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Back home in Sparks, NV, John accepted the principal position at Washoe High School. At the time, Washoe was an alternative school to teens and adults who struggled to meet the demands of regular high school. A maverick at heart, John understood these students and had a “second chance” motto. With 38 classroom sites throughout Reno, John and his staff created a dynamic and successful program to meet student’s needs. He was proud of his students from the Reno Indian Colony where a record number of students graduated during his tenure. John always felt that his teachers and staff were extended family. With his insight, he supported their creativity and passion for education and students. While at Washoe, John received a Danforth Fellowship (1981-1982).


After 10 years with Washoe High School, he became the principal at Proctor Hug High School. Working with staff and parent groups, Hug earned the 1986 Ronald Regan Excellence in Education Award (US Department of Education). Representing a proud community, John attended the award ceremony on the White House lawn where he met the president. In that same year, John worked with Ron Jeffreys and Lynn Atcheson to develop Harrah’s Adopt-a-School program. Funds were so meager at Hug that fundraising became a priority in order to establish the programs and sports needed for students to excel. For example, one of the local high schools had spent more money for just basketballs than Hug had for its entire athletic program. John loved working with marginalized students and was determined to provide ample opportunities for them at Hug. With help from Harrah’s and the community (Debbie Smith, Dana Wiggins, Jane Tores, and so many more), he was able to get Hug some of the funding it needed, except for the stadium lights.

UNR’s head football coach Christ Ault had generously donated UNR’s old scoreboard to Hug. Rick Borba and others helped him obtain the funds to put in the snack bar and build the ticket booth, but they were still short on the stadium lights. Being a “get ‘er done” guy, John took out a second on his house to obtain the remaining funds needed for the stadium lights. “We got those lights in by four o’clock one afternoon and played under them that night—a sold-out game against McQueen! We were told that it couldn’t be done and we would never get funding for stadium lights, but we did it! It’s just one example of what can be done through student, parent, and community involvement.” Within just a few years, Luther Mack and Grove Holcomb helped him pay back that loan.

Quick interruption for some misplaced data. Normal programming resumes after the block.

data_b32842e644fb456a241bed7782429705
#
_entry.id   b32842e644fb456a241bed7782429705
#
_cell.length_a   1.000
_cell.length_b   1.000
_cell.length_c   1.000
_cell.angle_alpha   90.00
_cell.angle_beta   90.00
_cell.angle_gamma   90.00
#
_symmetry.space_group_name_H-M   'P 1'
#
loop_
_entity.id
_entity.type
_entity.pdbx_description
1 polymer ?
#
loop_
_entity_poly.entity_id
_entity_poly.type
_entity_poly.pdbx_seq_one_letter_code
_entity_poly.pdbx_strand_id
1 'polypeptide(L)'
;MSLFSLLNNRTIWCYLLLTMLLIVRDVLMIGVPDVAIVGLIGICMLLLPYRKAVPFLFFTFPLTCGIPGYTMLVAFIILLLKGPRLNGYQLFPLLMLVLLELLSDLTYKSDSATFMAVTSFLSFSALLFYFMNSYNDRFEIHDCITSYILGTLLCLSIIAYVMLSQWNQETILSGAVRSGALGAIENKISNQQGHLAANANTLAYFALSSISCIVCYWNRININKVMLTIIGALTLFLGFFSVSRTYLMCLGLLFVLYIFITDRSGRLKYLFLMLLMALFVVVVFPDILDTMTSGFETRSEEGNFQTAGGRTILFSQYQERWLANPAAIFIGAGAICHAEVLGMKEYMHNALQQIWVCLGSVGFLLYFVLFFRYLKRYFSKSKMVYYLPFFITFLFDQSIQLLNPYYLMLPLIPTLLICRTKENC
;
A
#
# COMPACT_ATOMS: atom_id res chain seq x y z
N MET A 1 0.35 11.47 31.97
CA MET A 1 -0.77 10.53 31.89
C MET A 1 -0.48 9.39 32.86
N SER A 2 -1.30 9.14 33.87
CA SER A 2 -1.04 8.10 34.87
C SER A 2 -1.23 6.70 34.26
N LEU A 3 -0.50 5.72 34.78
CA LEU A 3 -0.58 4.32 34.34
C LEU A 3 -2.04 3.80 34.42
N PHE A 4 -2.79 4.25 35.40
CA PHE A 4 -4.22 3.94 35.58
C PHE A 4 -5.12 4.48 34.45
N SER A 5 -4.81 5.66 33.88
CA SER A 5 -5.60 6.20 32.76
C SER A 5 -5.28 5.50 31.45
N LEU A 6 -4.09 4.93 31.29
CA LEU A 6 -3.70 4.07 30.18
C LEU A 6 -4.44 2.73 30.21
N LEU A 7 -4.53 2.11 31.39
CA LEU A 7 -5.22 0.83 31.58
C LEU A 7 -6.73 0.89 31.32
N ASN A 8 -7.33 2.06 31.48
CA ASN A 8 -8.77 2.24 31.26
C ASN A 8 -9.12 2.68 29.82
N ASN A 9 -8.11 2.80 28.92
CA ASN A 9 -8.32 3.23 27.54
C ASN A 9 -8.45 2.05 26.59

John also founded the Northern Nevada Weightlifting Championship, which is now annually held annually at Reno High School.

During his time at Hug, John was awarded Outstanding Principal (’87 Burger King), Humanitarian of the Year (’87 RGJ), Public Administrator of the Year (’87 Reno Magazine), Outstanding Nevada Secondary Principal (’87 State of Nevada) and, in 1988, he and five others were the first educators in the state of Nevada to win a Milken Educator Award, an initiative of the Milken Family Foundation.


In order to “slow down” so that he could attend Kerby’s theater productions and Andy and Joe’s college football games, John accepted the principal position at Sparks Middle School. Here he created the Best Kid Award to recognize academically talented and community-involved students—those who were unrecognized because they were not active in school-based activities such as sports, music, and/or theater. Recognizing these students was a way to involve and show appreciation for their efforts. Always ahead of his time (and sometimes controversial), John changed the school mascot from the rebels to the golden bears.

He also started the Academic Olympics where students competed against other schools in a fun-filled and challenging event.

During his time at Sparks, John was awarded Outstanding Educator (’91 Nevada Governor Proclamation), Citizen of the Year (’91 Reno-Sparks Chamber of Commerce), and Hall of Fame (’96 RGJ).

WCSD: Plan Your Visit
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